Extradition trial of Julian Assange begins

Extradition trial of Julian Assange begins in London after a long delay due to the coronavirus outbreak.

THIS week sees Julian Assange, 49, return to court in London to battle to avoid extradition to the US where he is called to face criminal charges for the activities of the WikiLeaks website.

The trial was due to go ahead earlier this year however was postponed due to the coronavirus outbreak and subsequent lockdown in the UK.

Australian-born Assange is accused of a conspiracy to hack US government tech and violating a US espionage law through the release of confidential documentation through his site, WikiLeaks, from 2010-2011.

Julian Assange is an Australian born editor, publisher and activist. He founded and launched the, now infamous, site; WikiLeaks, in 2006.

WikiLeaks achieved an international reputation in 2010 when it published a range of Army Intelligence leaks gather from army analyst, Chelsea Manning. The leaks included war logs from 2001’s Iraq war and 2010’s Afghanistan war.

After the leaks made it into the public arena, the United States government mounted a criminal investigation in WikiLeaks and its founder.

An international arrest warrant was issued by Sweden in 2010. He had been questioned by the authorities regarding allegations of sexual assault however Assange fervently denied these allegations.

In December 2010, Assange surrendered to the UK police force and was released on bail. However, he breached his bail conditions in June 2012 taking refuge in in the Ecuadorian Embassy in London after having been granted asylum by Ecuador and remained in the Embassy for seven years.

In 2016, during the US Democratic presidential primaries, Assange’s WikiLeaks site released a range of email communications by Hillary Clinton who was Secretary of State at the time. US investigations into the leak concluded that a hacking campaign had been carried out by the Russian government. Assange has ardently denied any connection to Russia in his ownership of the WikiLeaks site.

Having been granted Ecuadorian citizenship in 2018, this was withdrawn in 2019 after a series of disagreements with the Ecuadorian authorities. At this time, his asylum was revoked, and the UK police were invited to the Embassy where Assange was arrested.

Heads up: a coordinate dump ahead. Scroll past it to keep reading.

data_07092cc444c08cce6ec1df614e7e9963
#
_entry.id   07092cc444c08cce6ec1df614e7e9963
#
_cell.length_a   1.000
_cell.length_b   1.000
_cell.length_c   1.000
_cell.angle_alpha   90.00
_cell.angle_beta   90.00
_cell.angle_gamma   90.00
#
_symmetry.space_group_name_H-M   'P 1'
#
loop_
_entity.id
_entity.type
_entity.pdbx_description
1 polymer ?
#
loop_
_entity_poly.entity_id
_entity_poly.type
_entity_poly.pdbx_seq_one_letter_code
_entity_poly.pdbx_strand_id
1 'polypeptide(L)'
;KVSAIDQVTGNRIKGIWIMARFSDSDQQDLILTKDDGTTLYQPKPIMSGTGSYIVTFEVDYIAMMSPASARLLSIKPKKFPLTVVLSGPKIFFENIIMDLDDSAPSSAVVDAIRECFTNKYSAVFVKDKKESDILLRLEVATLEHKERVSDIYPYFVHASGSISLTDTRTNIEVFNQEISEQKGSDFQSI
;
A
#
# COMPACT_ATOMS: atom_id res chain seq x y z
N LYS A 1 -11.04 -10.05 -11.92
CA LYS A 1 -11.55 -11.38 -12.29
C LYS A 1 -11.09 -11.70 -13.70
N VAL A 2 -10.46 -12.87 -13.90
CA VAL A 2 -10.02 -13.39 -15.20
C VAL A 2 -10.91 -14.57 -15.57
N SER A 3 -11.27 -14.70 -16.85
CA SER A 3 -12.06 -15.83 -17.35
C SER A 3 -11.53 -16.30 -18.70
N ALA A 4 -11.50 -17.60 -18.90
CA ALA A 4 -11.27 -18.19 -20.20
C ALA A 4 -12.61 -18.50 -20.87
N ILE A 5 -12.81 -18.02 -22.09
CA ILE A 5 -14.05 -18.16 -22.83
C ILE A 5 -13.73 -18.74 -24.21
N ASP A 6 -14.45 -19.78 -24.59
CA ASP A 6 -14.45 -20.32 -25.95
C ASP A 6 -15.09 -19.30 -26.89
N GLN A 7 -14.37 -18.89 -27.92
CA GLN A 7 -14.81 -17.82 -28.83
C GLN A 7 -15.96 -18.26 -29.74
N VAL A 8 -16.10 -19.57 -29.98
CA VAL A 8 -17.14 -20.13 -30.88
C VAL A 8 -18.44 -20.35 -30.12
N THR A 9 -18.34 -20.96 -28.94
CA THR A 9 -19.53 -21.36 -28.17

This court case sees Assange on trial relating to the ongoing US extradition request.

Admirers of WikiLeaks and Assange himself claim that he is a champion of free speech and Assange further claims that request for his extradition is solely politically motivated. However his critics determine that by publishing non-redacted official documents, Assange has actively and knowingly endangered the survival of intelligence agents in Afghanistan, Iran and Iraq.

Further criticism of Assange and WikiLeaks comes from his involvement in the Russian interference scandal however this does not form part of the current legal proceedings.

Assange’s legal team argue that charges against Assange demonstrate a clear will to repress freedom of the press in a politically motivated attack. Further defence arguments state that he would be a high suicide risk if extradited to the US.

Lawyers have again applied for bail for Assange however due to previously skipping bail conditions, the courts view him as a high flight risks and therefore denied his request and ordered him held in custody.

Assange remains in custody pending the outcome of the extradition hearing with commenced in February however due to the coronavirus pandemic outbreak, the trial was postponed.

Assange was present at the February hearings and is expected to attend court again on Monday.

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Written by

Chris Kidd

Chris has spent a colourful and varied international career in the Arts followed by a substantial career in Education. Having moved to Spain in 2019 for a different pace and quality of life with his fiancé, he has now taken up a new and exciting role working with the online department of Euro Weekly News. Share your story with us by emailing newsdesk@euroweeklynews.com, by calling +34 951 38 61 61 or by messaging our Facebook page www.facebook.com/EuroWeeklyNews